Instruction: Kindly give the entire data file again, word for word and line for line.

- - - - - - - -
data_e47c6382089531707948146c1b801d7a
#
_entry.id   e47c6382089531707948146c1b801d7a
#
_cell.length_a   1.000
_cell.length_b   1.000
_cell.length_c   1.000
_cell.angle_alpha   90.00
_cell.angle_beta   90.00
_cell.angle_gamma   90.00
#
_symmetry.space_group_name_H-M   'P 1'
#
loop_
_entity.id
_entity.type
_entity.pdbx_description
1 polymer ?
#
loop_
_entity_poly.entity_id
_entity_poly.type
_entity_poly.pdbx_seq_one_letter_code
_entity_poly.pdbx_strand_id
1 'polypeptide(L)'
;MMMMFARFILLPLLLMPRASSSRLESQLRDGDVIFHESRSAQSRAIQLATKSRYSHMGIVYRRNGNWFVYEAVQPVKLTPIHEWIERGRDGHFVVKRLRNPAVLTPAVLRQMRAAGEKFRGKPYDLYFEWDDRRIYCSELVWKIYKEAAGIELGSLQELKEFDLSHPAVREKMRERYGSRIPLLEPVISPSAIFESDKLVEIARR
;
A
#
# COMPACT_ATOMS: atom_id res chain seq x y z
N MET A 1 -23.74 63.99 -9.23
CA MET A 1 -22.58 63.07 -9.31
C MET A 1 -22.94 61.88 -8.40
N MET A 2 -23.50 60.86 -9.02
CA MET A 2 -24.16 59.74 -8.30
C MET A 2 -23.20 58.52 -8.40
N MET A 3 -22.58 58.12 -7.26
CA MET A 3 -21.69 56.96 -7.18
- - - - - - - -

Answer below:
data_e47c6382089531707948146c1b801d7a
#
_entry.id   e47c6382089531707948146c1b801d7a
#
_cell.length_a   1.000
_cell.length_b   1.000
_cell.length_c   1.000
_cell.angle_alpha   90.00
_cell.angle_beta   90.00
_cell.angle_gamma   90.00
#
_symmetry.space_group_name_H-M   'P 1'
#
loop_
_entity.id
_entity.type
_entity.pdbx_description
1 polymer ?
#
loop_
_entity_poly.entity_id
_entity_poly.type
_entity_poly.pdbx_seq_one_letter_code
_entity_poly.pdbx_strand_id
1 'polypeptide(L)'
;MMMMFARFILLPLLLMPRASSSRLESQLRDGDVIFHESRSAQSRAIQLATKSRYSHMGIVYRRNGNWFVYEAVQPVKLTPIHEWIERGRDGHFVVKRLRNPAVLTPAVLRQMRAAGEKFRGKPYDLYFEWDDRRIYCSELVWKIYKEAAGIELGSLQELKEFDLSHPAVREKMRERYGSRIPLLEPVISPSAIFESDKLVEIARR
;
A
#
# COMPACT_ATOMS: atom_id res chain seq x y z
N MET A 1 -23.74 63.99 -9.23
CA MET A 1 -22.58 63.07 -9.31
C MET A 1 -22.94 61.88 -8.40
N MET A 2 -23.50 60.86 -9.02
CA MET A 2 -24.16 59.74 -8.30
C MET A 2 -23.20 58.52 -8.40
N MET A 3 -22.58 58.12 -7.26
CA MET A 3 -21.69 56.96 -7.18